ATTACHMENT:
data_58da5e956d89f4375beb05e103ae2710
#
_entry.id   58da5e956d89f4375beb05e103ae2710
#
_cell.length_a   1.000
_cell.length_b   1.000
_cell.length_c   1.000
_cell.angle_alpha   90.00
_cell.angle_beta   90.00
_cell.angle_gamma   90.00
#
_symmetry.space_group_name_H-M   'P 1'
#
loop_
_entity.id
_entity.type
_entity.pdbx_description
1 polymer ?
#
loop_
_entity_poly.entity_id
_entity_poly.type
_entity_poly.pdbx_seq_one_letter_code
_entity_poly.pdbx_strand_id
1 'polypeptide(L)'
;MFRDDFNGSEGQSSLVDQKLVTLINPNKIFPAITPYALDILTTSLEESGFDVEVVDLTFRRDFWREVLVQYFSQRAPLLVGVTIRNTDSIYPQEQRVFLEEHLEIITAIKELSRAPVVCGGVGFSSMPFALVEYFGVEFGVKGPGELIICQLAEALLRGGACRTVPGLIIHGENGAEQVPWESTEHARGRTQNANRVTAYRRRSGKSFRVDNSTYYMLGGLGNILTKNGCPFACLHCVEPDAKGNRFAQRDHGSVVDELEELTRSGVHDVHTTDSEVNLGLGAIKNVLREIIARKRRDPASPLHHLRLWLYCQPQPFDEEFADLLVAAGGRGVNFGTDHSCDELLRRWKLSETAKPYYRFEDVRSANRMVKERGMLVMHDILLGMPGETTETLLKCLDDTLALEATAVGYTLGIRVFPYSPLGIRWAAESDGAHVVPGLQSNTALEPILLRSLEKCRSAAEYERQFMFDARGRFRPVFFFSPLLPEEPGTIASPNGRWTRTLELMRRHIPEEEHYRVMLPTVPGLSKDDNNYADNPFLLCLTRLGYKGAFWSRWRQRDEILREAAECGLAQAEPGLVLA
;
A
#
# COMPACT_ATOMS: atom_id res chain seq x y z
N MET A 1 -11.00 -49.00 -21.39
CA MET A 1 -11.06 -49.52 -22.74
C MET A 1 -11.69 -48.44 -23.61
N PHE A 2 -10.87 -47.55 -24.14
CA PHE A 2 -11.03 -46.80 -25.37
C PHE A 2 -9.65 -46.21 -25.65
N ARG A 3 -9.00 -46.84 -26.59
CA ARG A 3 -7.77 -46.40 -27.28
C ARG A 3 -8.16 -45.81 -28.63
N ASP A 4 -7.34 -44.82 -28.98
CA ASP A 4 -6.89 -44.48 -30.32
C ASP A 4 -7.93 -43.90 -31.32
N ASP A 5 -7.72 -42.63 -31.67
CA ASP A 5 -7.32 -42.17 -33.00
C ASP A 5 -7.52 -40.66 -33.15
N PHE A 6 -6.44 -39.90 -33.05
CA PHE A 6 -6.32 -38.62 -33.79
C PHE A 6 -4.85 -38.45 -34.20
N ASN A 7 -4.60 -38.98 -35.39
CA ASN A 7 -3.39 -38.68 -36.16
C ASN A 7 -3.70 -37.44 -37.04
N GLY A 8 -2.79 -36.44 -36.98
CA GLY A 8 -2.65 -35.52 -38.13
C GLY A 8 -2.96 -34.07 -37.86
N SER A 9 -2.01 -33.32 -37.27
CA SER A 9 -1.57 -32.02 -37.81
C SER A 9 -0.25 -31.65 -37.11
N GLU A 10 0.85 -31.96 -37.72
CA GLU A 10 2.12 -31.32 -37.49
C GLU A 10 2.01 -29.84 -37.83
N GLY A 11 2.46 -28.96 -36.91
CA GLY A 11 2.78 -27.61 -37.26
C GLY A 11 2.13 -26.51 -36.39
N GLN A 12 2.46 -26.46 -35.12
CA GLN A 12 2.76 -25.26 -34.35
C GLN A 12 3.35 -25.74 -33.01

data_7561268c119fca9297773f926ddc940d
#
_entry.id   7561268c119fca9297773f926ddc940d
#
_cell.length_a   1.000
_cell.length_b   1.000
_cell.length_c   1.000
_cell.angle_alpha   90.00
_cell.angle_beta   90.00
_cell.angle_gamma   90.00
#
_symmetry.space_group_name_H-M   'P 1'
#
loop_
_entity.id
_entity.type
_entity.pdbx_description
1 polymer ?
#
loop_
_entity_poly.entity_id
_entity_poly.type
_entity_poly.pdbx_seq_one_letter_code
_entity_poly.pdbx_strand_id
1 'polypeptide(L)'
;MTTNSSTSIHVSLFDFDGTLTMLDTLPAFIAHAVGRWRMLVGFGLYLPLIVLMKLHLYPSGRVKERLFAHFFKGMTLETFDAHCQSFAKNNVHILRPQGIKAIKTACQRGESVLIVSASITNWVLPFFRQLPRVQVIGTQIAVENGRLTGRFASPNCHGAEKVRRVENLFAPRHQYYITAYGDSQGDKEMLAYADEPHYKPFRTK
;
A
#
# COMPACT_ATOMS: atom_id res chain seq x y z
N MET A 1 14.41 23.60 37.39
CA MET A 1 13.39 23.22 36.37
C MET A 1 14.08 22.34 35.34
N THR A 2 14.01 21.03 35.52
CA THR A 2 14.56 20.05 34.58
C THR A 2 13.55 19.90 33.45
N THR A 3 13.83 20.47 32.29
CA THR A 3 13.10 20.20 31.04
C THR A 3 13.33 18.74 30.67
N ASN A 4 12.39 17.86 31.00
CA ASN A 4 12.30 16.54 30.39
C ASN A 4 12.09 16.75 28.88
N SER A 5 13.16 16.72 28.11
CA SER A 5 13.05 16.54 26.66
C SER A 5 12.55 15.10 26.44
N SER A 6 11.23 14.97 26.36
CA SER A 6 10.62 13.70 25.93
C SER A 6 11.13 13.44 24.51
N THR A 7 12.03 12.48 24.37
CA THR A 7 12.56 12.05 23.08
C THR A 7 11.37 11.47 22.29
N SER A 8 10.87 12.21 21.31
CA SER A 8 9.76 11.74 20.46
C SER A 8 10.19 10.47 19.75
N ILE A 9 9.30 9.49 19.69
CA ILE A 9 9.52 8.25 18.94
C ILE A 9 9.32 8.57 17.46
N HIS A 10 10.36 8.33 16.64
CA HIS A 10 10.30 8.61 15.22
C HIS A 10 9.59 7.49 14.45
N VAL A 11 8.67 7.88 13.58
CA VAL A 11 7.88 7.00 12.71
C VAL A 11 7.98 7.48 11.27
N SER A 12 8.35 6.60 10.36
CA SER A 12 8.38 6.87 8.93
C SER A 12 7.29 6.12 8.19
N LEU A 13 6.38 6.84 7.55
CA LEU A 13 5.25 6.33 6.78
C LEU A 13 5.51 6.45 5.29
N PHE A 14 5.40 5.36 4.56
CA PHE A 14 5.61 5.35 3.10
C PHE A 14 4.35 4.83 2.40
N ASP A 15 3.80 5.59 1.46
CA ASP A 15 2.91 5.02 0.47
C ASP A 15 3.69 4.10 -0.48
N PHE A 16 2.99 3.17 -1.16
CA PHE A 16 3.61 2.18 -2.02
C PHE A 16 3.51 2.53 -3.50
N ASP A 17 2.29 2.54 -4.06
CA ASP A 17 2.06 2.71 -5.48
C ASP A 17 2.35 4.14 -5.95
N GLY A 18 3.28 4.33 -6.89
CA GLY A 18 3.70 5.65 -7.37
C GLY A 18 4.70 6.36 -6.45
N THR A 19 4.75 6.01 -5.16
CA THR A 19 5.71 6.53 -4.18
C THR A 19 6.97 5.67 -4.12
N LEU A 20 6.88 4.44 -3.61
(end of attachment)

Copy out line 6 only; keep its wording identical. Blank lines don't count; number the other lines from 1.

_cell.length_b   1.000